Isaac Tigrett (later to marry Maureen Starkey, whom he would often introduce as “My most authentic piece of rock and roll memorabilia.”) and Peter Morton opened their American-style diner in an old Rolls Royce dealership on Park Lane. It became an instant hit with their musician and music-loving friends. They could come along, post-gig, for a hit of fast food, good company and a relaxed atmosphere. The decor developed from eclectic Americana into iconic music memorabilia, as various musicians donated their old instruments and clothes to their beloved Hard Rock diner.
‘So Clapton got to be friends with the proprietors and asked them to save him a regular table, put up a brass plaque or something. And the young proprietors said, “Why don’t we put up your guitar?” They all had a chuckle, and he handed over a guitar, and they slapped it on the wall.
No one thought much more about it. Until a week later, when another guitar arrived (a Gibson Les Paul, by the way). With it was a note from Pete Townshend of The Who which read: “Mine’s as good as his. Love, Pete.” ‘
From the official Hard Rock website.
This photoshoot is a rare insight into how the Hard Rock would have looked when it first opened and before it acquired its now legendary status and worldwide domination.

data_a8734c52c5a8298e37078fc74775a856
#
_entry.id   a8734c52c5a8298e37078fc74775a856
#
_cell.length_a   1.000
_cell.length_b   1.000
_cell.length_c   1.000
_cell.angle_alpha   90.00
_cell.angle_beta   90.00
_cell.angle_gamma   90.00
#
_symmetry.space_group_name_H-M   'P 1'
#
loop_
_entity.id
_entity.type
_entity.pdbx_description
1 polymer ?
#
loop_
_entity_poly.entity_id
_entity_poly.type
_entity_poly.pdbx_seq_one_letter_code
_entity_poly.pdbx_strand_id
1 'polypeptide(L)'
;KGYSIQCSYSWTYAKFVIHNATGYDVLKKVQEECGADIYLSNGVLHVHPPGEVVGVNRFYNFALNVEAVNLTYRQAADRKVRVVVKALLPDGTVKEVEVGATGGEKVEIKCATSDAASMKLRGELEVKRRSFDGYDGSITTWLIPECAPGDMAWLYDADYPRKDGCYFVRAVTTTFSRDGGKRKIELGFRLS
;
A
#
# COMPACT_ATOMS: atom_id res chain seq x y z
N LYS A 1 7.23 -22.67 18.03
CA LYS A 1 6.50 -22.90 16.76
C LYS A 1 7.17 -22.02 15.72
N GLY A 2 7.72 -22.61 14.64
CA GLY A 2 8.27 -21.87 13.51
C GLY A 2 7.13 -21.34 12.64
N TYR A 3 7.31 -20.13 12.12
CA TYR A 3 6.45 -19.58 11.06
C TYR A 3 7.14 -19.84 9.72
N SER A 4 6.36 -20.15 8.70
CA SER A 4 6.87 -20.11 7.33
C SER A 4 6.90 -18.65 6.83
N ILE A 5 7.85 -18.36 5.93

It’s also packed full of glam rock, British Boutique goodness and is almost as delicious as a Hard Rock Apple Cobbler….
Photos by Roger Charity. Fashion by Sue Hone.
Tartan pinny with button sides by Foale and Tuffin. Vest with red trim and heart buttons by Dranella. Boots by Sacha.
Left: Rhona Roy smock, under pinny by Copper Coin. Shoes by Elliotts. / Right: Syndica vest from Girl. Skirt by Mr Freedom. Jewellery from Paradise Garage. Shoes by Sacha
Left: Velvet suit by Marielle. Sox by Mr Freedom. Shoes by Ravel. / Right: Bermudas by Foale and Tuffin. Sweater from Elle Shops. Bangles by Biba. Sox by Quant. Shoes by Mr Wik.
Copper Coin red and blue pinny by Sheridan Barnett. Black pants by Gordon King. Shirt by Alkasura. Shoes by Quant.
Smock by Copper Coin. Top by Van Der Fransen.